The Syrian revolution enters tenth year despite all challenges

The Syrian revolution enters tenth year despite all challenges

The Syrian revolution enters tenth year despite all challenges
 
The Syrian revolution entered the tenth year since the outbreak of the popular uprising on March, 15, 2011 against the regime. The regime rejected to make concessions; thereby leading Syria into a conflict that threatens international and regional peace and security.
The Syrian regime believed that pushing the peaceful uprising into armed conflict would crush the revolution like it did in the 1980 uprising; however, the regime’s failure to crush the revolution prompted it once again to believe that the solution would be a comprehensive military solution.
During the past nine years, the Syrian regime's gamble was misplaced, and it appears that it will continue to lose in the conflict since;
• The Syrian regime lost sovereignty in the interests of Russia and Iran completely and it no longer has independence in decision-making process, exercise of power, and even in public speeches as Bashar al-Assad's interviews showed last year.
• The regime comprehensive military option depleted the Syrian regime's military, economic, security, human resources, and infrastructure capabilities. Subsequently, the regime lost senior army officers and leaders in the military and security institutions on whom it depended to survive and maintain control.
• The Syrian regime might face strikes that could destabilize its remaining power after the direct confrontation with Turkey, which incomparably outpaces regime’s capabilities, as the regime was trying to recapture the north of Syria.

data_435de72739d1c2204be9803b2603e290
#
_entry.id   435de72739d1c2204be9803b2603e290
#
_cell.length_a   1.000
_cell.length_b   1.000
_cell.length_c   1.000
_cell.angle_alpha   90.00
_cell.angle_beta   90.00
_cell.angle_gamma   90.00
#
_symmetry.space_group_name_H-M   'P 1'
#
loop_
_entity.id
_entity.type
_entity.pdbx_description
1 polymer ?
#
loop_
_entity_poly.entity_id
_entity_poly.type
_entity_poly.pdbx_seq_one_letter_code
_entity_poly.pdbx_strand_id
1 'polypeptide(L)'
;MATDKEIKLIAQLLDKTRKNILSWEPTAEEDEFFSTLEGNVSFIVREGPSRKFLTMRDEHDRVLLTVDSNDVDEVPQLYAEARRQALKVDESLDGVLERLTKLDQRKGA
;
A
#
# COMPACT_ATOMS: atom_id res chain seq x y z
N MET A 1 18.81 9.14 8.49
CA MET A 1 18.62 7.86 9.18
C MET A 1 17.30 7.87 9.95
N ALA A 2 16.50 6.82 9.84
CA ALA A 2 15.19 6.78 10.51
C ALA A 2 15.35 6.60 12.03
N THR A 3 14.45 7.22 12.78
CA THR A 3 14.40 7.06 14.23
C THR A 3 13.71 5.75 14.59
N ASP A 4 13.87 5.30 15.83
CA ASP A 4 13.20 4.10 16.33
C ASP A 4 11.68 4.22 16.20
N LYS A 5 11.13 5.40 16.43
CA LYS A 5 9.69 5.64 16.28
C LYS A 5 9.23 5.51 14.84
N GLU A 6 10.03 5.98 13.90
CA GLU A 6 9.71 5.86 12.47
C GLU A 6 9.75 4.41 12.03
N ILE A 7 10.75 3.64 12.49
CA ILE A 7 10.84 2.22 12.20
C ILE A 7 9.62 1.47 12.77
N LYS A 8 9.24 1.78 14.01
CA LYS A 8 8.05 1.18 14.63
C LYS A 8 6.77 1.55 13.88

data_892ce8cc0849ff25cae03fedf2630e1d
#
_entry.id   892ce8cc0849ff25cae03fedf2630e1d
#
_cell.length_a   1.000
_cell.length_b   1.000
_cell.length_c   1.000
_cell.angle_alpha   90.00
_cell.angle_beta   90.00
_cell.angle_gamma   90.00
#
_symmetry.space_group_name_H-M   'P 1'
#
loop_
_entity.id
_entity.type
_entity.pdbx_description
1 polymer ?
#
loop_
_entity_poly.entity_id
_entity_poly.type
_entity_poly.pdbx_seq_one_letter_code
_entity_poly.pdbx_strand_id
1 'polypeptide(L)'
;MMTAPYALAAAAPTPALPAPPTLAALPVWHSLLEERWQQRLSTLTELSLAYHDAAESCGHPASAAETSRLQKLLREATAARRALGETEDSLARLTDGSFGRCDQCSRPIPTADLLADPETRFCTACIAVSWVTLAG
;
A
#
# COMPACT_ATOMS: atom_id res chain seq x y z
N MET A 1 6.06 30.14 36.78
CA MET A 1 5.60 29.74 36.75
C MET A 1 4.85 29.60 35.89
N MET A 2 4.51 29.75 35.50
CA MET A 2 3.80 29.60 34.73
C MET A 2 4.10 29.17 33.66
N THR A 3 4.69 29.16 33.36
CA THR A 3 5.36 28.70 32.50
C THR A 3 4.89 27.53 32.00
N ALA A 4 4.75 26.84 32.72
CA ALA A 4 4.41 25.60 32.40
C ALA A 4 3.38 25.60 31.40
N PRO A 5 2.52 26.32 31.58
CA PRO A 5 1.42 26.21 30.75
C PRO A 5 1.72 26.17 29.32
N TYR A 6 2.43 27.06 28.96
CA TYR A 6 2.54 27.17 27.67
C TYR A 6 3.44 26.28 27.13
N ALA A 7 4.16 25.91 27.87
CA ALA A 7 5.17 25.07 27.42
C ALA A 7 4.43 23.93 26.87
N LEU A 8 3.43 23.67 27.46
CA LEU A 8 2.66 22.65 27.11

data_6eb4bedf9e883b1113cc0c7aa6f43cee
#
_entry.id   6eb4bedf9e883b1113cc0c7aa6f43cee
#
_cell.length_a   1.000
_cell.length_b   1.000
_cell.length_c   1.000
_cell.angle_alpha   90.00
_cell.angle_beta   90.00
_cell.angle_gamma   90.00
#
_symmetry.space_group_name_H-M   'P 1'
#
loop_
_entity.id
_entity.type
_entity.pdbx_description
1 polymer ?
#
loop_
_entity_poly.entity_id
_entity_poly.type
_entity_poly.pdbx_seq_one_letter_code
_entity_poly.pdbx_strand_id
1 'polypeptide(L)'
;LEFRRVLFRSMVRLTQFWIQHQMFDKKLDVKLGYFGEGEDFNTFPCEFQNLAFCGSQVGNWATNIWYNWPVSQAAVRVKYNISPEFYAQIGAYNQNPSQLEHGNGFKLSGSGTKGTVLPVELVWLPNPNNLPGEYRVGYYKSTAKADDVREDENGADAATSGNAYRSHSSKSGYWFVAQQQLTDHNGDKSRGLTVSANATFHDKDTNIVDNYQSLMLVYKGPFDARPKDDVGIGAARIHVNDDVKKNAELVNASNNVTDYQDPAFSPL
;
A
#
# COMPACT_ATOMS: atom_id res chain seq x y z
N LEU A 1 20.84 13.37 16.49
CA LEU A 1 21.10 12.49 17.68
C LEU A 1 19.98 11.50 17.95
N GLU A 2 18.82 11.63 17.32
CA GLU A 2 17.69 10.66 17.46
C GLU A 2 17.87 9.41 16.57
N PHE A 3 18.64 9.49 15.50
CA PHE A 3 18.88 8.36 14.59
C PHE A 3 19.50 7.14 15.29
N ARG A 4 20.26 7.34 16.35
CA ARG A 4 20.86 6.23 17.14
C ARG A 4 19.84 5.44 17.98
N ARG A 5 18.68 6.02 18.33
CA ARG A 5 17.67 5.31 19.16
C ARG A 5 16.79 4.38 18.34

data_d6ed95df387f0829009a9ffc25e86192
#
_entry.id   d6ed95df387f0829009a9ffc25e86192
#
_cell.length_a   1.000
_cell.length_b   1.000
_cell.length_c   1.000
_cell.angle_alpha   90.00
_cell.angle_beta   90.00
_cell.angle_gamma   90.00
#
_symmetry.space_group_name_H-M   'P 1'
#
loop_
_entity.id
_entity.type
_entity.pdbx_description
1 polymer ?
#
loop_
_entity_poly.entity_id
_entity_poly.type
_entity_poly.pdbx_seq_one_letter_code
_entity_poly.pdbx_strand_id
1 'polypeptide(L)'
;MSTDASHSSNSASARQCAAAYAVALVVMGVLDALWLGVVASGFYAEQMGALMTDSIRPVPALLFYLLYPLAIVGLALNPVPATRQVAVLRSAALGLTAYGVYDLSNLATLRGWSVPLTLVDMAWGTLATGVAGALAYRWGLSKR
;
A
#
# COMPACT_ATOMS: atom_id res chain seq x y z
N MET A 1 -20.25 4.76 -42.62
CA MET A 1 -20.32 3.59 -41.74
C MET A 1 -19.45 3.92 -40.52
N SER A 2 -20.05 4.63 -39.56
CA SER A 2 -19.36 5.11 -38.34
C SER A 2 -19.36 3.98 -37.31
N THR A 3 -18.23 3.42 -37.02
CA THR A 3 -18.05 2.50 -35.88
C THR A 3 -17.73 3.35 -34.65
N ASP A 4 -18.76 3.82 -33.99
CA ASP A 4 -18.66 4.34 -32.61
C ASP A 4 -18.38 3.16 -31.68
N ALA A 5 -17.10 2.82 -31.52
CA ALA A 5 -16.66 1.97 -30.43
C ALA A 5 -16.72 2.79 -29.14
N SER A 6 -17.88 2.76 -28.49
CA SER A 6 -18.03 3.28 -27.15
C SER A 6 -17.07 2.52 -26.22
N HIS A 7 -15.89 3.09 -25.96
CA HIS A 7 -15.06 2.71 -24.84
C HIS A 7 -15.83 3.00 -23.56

• The Syrian regime has failed to restore effective control of the Syrian south that now has a security vacuum and a hotbed that poses a continues threat to the temporary gains that have been achieved through the military resolution.
• The Syrian regime is under the threat of an economic collapse after the Syrian lira lost its value against foreign currencies, in addition to the unprecedented economic sanctions such as the Caesar Law.
• The Syrian regime has become unable to solve the displaced and refugees’ file; either it would have to accept their presence in a geographical spot outside its fragile control, or to return them and they would form isolated enclaves and security hotbeds that emulate the model of southern Syria.
• The Syrian regime has become unable to solve the Kurdish file; either it would have to make a concession in favor of the Democratic Union Party (PYD) or confront it. The latter is unlikely since the United States of America will interfere in such scenario.
It must be said, however, the Syrian revolution is still viable despite all failures especially if an opportunity arises to align interests that could provide a relative international protection for the revolution or if the revolution affiliated bodies took advantage of such an opportunity to expand popular representation and form a national front to achieve the demands that the Syrian people have called for since 9 years.

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